St Saviour and St Mary, Cotham, Bristol

St Saviour & St Mary, Cotham, Bristol, England


Info and corrections →

Mystery Worshipper:
Church: St Saviour & St Mary
Location: Cotham, Bristol, England
Date of visit: Sunday, 24 September 2006, 12:00am

The building

This is a lovely church of 1841 built by William Butterfield – his only non-conformist church building. Although it was built as a congregational church, it is to all intents and purposes Anglican in design, with fine timber ceilings, four pointed arcades and a later apse and tower.

The church

The Church of England bought the building in the 1970s, saving the first ever William Butterfield church from becoming a furniture warehouse. Sadly, two very fine churches closed to create this church – the magnificent St Saviour, Walcot Park, and and the equally magnificent St Mary's, Tyndals park. The church describes itself as in the Catholic tradition, but I would describe it as being in the broad church tradition.

The neighborhood

Very well off neighbourhood reflected in the social status of its congregation. However, the congregation appears to be aware of the inner city problems nearby.

The cast

Rev. Weller, together with a retired priest and a Fransican.

What was the name of the service?

Morning Eucharist

How full was the building?

About 70 or 80 people were present, but I gather congregations are at about the 100 mark. The Church of England is struggling on this side of Bristol.

Did anyone welcome you personally?

My old school friend's dad, who greeted me. He used to be the football teacher at our school and I can remember him taking us for football lessons when I was age five. He is a really friendly bloke and made several newcomers welcome at the same time.

Was your pew comfortable?

It was a brand new chair, which I wasn't expecting!

How would you describe the pre-service atmosphere?

Mostly chatty. I caught up with my friend's dad and chatted to the new youth group worker, whose first placement was here. She looked nervous as she was about to start her degree. I wish I was a student again!

What were the exact opening words of the service?

"Good morning and welcome to St Mary's."

What books did the congregation use during the service?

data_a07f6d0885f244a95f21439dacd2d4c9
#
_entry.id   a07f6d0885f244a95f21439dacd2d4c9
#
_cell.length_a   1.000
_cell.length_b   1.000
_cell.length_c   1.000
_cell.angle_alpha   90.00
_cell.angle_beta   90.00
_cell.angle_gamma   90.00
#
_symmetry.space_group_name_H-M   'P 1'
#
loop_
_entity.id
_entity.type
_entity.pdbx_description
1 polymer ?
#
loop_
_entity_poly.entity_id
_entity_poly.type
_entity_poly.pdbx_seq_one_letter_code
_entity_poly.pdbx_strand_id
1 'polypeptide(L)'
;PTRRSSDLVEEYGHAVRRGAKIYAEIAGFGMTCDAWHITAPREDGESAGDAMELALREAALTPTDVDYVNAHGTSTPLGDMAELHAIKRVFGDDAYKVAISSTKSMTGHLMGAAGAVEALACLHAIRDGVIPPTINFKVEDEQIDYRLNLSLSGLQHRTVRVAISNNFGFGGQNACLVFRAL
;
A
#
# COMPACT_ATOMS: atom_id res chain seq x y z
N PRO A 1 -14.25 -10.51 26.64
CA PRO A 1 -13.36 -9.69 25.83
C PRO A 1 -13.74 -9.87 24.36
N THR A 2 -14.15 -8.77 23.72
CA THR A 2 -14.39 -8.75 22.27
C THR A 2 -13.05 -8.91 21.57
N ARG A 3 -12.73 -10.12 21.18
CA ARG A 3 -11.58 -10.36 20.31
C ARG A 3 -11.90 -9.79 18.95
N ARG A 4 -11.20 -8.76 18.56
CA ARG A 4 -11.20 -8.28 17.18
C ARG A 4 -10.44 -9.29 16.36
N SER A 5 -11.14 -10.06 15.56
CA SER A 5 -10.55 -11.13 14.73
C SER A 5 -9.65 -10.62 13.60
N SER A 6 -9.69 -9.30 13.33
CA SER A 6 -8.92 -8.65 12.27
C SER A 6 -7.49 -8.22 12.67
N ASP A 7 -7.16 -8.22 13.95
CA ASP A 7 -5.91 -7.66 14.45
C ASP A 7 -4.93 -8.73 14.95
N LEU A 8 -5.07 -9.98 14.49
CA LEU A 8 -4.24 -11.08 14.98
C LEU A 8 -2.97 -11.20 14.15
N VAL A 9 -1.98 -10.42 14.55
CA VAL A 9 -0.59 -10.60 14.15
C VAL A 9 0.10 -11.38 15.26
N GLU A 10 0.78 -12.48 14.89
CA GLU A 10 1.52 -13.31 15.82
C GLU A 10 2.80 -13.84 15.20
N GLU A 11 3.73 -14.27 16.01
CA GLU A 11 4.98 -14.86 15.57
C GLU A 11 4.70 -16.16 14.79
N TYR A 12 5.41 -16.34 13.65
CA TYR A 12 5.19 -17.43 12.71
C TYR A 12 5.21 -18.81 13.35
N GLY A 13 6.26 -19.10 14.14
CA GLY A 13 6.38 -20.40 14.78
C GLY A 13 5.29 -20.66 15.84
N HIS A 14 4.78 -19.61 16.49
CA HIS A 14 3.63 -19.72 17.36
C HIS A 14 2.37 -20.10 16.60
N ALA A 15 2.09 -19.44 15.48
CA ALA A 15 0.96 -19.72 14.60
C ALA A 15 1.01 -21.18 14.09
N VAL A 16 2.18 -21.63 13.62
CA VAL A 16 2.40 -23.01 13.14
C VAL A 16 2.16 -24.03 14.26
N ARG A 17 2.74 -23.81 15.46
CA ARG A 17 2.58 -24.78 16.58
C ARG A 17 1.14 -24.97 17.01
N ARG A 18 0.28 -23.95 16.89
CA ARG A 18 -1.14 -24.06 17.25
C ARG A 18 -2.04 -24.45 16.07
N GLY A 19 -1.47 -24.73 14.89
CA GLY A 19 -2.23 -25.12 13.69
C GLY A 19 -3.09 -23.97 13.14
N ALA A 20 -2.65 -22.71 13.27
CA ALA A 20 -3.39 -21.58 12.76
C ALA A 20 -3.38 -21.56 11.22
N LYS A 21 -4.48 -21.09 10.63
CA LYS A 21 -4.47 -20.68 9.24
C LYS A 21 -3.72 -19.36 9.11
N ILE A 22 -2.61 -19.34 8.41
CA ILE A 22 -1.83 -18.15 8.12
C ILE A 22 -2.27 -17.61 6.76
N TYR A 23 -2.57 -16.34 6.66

The Anglican Hymn Book, which I carried with me.

What musical instruments were played?

A large, two-manual Willis pipe organ: a magnificent instrument crammed into a very small chamber. There are plans to replace it with an electronic organ. I wonder why it can't be placed in the west gallery. I believe organs and west galleries belong together.

Did anything distract you?

A central, brightly coloured crucifix suspended from the chancel arch. I can't imagine the Congregationalists would have liked that much! It held my attention throughout the service. I am very sad to say that I am a Neighbours fan. Anyone who follows that most noble soap will remember the scence when Mark is about to marry Annalise, but looks up at the crucifix and decides to become a priest instead. This cross reminded me of that scene, although I have no intention of becoming one – yet, anyway!

Was the worship stiff-upper-lip, happy clappy, or what?

The church described itself as liberal catholic, But I would describe it as broad church. There were few Anglo-catholic excesses, other than a gospel procession and an angelus. There were no stations of the cross or any other high church bits and peices, and no choir either. There were icons, and the art in the church tended to reflect Taizé style worship rather than conventional Catholicism. The organist played very well and he played a peice by Malcolm Arnold (who had passed away during the night).

Exactly how long was the sermon?

Not very long.

On a scale of 1-10, how good was the preacher?

8 – The elderly, retired minister was a stand in and was clearly of the old school, although I did warm to him.

In a nutshell, what was the sermon about?

The sermon was about spiritual pride and he alluded to instances within the church.In a church where I used to worship, the congregation would quite happily chat to the church cleaner, but as soon as the bishop came in, people would leave the cleaner and hover around the bishop like he was some kind of pop idol. All very sad... so I could identify with the sermon.

Which part of the service was like being in heaven?

Being in a peaceful service and listening to the Malcolm Arnold piano music during the communion. The music was was very haunting and held my attention as I looked up at the suspended crucifix.

And which part was like being in... er... the other place?

Being up at 10am. I had to leave my house early to travel to the church, which is 15 miles from where I live. By the time I got there I was still waking up.

What happened when you hung around after the service looking lost?

My friend's dad introduced me to the organist, who explained why he had chosen the piece of music by Malcolm Arnold.

How would you describe the after-service coffee?

I had squash, as I am allergic to tea and coffee. They had a fair trade stall, which was great to see.

How would you feel about making another visit (where 10 = ecstatic, 0 = terminal)?

9 – It would be lovely to attend this church regularly if it was just a bit nearer home.

Did the service make you feel glad to be a Christian?

It certainly did – and it made me want to be a more tolerant one!

What one thing will you remember about all this in seven days' time ?

The lovely painted crucifix.

Our Mystery Worshippers are volunteers who warm church pews for us around the world. If you’d like to become a Mystery Worshipper, start here.

Find out how to reproduce this report in your church magazine or website.

Comments and corrections

To comment, please scroll to the end of this report and add your thoughts there. To send us factual corrections, please contact us. We also discuss reports on our Ecclesiantics bulletin board.

© Ship of Fools